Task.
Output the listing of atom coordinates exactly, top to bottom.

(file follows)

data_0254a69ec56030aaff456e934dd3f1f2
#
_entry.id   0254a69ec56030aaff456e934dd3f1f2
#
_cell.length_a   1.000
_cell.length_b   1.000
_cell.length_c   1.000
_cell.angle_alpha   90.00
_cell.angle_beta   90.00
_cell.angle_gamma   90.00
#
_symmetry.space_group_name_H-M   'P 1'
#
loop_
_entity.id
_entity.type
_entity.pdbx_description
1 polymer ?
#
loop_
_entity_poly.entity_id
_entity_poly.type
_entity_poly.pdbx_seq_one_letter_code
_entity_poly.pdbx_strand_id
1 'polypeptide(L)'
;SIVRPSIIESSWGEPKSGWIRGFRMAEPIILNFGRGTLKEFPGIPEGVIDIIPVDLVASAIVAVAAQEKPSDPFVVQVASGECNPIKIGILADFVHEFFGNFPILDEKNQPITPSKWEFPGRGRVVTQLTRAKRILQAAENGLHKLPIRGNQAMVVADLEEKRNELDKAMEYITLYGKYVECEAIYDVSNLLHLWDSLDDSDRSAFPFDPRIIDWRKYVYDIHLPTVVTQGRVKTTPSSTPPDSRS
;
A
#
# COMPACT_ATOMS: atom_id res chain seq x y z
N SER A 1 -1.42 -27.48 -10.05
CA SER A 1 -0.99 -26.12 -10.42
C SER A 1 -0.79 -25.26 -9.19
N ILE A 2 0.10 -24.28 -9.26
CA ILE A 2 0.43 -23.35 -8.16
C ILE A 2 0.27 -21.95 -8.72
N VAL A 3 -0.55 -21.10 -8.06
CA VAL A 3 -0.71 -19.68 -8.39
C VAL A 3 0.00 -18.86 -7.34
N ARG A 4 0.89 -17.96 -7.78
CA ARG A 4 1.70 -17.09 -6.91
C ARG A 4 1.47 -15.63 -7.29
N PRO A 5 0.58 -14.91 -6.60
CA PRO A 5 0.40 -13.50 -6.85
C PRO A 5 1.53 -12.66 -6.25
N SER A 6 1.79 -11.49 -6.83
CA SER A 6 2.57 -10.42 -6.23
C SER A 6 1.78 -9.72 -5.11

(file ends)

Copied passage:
data_0254a69ec56030aaff456e934dd3f1f2
#
_entry.id   0254a69ec56030aaff456e934dd3f1f2
#
_cell.length_a   1.000
_cell.length_b   1.000
_cell.length_c   1.000
_cell.angle_alpha   90.00
_cell.angle_beta   90.00
_cell.angle_gamma   90.00
#
_symmetry.space_group_name_H-M   'P 1'
#
loop_
_entity.id
_entity.type
_entity.pdbx_description
1 polymer ?
#
loop_
_entity_poly.entity_id
_entity_poly.type
_entity_poly.pdbx_seq_one_letter_code
_entity_poly.pdbx_strand_id
1 'polypeptide(L)'
;SIVRPSIIESSWGEPKSGWIRGFRMAEPIILNFGRGTLKEFPGIPEGVIDIIPVDLVASAIVAVAAQEKPSDPFVVQVASGECNPIKIGILADFVHEFFGNFPILDEKNQPITPSKWEFPGRGRVVTQLTRAKRILQAAENGLHKLPIRGNQAMVVADLEEKRNELDKAMEYITLYGKYVECEAIYDVSNLLHLWDSLDDSDRSAFPFDPRIIDWRKYVYDIHLPTVVTQGRVKTTPSSTPPDSRS
;
A
#
# COMPACT_ATOMS: atom_id res chain seq x y z
N SER A 1 -1.42 -27.48 -10.05
CA SER A 1 -0.99 -26.12 -10.42
C SER A 1 -0.79 -25.26 -9.19
N ILE A 2 0.10 -24.28 -9.26
CA ILE A 2 0.43 -23.35 -8.16
C ILE A 2 0.27 -21.95 -8.72
N VAL A 3 -0.55 -21.10 -8.06
CA VAL A 3 -0.71 -19.68 -8.39
C VAL A 3 0.00 -18.86 -7.34
N ARG A 4 0.89 -17.96 -7.78
CA ARG A 4 1.70 -17.09 -6.91
C ARG A 4 1.47 -15.63 -7.29
N PRO A 5 0.58 -14.91 -6.60
CA PRO A 5 0.40 -13.50 -6.85
C PRO A 5 1.53 -12.66 -6.25
N SER A 6 1.79 -11.49 -6.83
CA SER A 6 2.57 -10.42 -6.23
C SER A 6 1.78 -9.72 -5.11